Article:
Please note: The Osher Rainforest will be closed October 25–27.
Grad students of the world, rejoice!
No longer will graduate students be chained to desks in dank basements of research facilities, combing through massive data or sorting and classifying hundreds of images all while downing cup after cup of cold coffee. A huge step forward in the way science happens promises to release them from scientific bondage.
Galaxy Zoo allows citizen scientists to use their home computers to review astronomical images of galaxies and categorize them by shape and observed features. Computers are experts at determining the brightness and color of these distant groupings of stars, but they are unable to reliably determine the structure of the galaxies. Enter the incredible human brain!
With a little bit of training, anyone can plop themselves down in front of a computer and sort out a few galaxies. However, this raises a challenge as well.
Anyone who has visited the comments sections of various websites knows that there are people who revel in the anonymity of the internet and might contribute intentionally faulty data for their own amusement. In order to ensure accuracy, every assessment is independently reviewed many times. This has another potential benefit as well: as multiple users review the same images, they have the chance to discuss what they see and seek out anything that might warrant further attention.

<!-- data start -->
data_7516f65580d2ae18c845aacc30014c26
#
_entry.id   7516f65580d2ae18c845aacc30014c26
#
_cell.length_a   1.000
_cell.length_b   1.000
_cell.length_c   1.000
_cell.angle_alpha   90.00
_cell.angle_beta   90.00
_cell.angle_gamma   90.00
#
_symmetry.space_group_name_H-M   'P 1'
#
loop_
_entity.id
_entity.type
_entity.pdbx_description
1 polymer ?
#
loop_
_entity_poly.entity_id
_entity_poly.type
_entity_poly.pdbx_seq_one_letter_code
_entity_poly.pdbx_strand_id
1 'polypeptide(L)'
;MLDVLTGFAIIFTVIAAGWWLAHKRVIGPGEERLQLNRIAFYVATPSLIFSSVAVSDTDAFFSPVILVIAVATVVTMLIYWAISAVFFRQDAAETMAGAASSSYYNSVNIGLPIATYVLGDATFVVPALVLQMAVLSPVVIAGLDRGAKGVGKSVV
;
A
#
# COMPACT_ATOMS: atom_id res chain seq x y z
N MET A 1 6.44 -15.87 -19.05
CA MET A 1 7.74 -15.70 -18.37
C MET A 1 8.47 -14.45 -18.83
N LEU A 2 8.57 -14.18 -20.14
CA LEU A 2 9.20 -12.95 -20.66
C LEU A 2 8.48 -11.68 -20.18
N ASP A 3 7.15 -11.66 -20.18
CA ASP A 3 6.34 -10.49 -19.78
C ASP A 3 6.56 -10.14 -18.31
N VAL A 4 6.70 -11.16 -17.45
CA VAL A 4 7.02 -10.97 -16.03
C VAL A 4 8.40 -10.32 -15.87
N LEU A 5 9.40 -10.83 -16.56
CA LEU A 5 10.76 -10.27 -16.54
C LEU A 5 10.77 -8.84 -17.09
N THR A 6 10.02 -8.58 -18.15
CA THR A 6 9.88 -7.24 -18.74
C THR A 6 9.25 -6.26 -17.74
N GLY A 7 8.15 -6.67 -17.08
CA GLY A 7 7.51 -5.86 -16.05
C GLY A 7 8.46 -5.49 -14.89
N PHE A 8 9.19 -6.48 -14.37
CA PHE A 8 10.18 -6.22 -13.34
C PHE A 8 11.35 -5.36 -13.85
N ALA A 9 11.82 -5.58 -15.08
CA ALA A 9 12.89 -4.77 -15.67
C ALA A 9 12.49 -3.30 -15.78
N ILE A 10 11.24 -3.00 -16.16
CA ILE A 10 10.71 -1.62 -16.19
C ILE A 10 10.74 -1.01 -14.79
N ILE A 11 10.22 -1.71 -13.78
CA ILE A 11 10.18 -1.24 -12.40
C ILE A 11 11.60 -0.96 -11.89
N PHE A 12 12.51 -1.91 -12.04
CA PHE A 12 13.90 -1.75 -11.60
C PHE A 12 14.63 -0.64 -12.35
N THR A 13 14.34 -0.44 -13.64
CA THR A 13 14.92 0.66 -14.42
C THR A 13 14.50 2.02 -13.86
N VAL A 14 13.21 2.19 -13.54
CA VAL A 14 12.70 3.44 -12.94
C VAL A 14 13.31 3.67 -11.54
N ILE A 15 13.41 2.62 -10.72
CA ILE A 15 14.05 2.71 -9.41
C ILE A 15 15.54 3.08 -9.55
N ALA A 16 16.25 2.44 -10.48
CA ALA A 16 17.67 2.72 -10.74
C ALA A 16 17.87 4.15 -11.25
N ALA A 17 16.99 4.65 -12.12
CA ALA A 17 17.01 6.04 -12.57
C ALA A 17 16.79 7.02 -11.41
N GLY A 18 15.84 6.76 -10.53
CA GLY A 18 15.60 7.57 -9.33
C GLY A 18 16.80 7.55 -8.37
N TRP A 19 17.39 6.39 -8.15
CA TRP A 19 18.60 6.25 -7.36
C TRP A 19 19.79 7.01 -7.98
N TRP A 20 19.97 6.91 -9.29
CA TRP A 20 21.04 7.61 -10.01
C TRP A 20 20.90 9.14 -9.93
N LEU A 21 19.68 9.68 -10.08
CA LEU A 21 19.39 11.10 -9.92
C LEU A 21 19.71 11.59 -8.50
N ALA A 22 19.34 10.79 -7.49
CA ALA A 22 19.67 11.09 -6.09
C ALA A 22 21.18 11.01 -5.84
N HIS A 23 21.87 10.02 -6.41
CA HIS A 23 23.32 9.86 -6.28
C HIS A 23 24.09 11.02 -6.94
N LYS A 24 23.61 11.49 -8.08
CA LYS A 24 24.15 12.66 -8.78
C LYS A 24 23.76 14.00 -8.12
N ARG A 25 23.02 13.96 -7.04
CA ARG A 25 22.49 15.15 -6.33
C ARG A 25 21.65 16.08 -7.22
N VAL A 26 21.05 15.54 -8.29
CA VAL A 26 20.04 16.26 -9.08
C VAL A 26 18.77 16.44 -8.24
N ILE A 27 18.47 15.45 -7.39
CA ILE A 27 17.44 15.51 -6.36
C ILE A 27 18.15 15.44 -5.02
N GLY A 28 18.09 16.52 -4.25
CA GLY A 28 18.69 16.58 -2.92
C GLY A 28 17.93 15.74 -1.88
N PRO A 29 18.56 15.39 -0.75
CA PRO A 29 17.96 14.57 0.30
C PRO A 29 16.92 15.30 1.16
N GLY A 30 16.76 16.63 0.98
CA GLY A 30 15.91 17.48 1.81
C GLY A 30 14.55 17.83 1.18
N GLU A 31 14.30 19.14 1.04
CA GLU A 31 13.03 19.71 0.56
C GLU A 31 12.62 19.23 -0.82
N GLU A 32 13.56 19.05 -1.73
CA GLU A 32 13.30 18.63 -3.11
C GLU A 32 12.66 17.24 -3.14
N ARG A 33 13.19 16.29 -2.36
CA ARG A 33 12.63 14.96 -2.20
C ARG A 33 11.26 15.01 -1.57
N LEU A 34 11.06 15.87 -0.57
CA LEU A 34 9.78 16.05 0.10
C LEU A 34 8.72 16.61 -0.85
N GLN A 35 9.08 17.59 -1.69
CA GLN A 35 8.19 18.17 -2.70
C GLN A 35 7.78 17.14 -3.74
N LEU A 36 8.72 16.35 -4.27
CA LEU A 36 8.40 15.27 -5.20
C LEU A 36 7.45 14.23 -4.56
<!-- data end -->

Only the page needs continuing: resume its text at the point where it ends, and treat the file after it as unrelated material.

Humans can also pick out the odd or curious parts of a picture. Some of the discoveries, such as Hanny’s Voorwerp, would never have been found by a computer, but Galaxy Zoo enabled a Dutch school teacher to make her own significant contribution to the field of galactic morphology!
The importance of citizen science projects extends beyond astronomy. Many labs and facilities are figuring out ways to tap into the incredible resource that is human beings. Allowing passionate amateurs to find a way to make their own contributions to whatever field they care most about is really powerful. Here at the Academy, we encourage our visitors and guests to contribute to our research as well. By documenting life around us with iNaturalist and going out and BioBlitzing sites such as Mount Tamalpais and Pillar Point, everyone has a chance to look, to find, and to answer their own questions. Or maybe come up with some new ones—and what is more scientific than that?
So, here’s to the over 150,000 people who have expanded our knowledge of the galaxies and the Universe around us! Take a page from their book and find a project of your own to which you can contribute.
You’ll earn the gratitude of graduate students everywhere…
Image (Hanny's Voorwerp): NASA, ESA, W. Keel (University of Alabama), and the Galaxy Zoo Team
Josh Roberts is a program presenter and astronomer at the California Academy of Sciences. He also contributes content to Morrison Planetarium productions.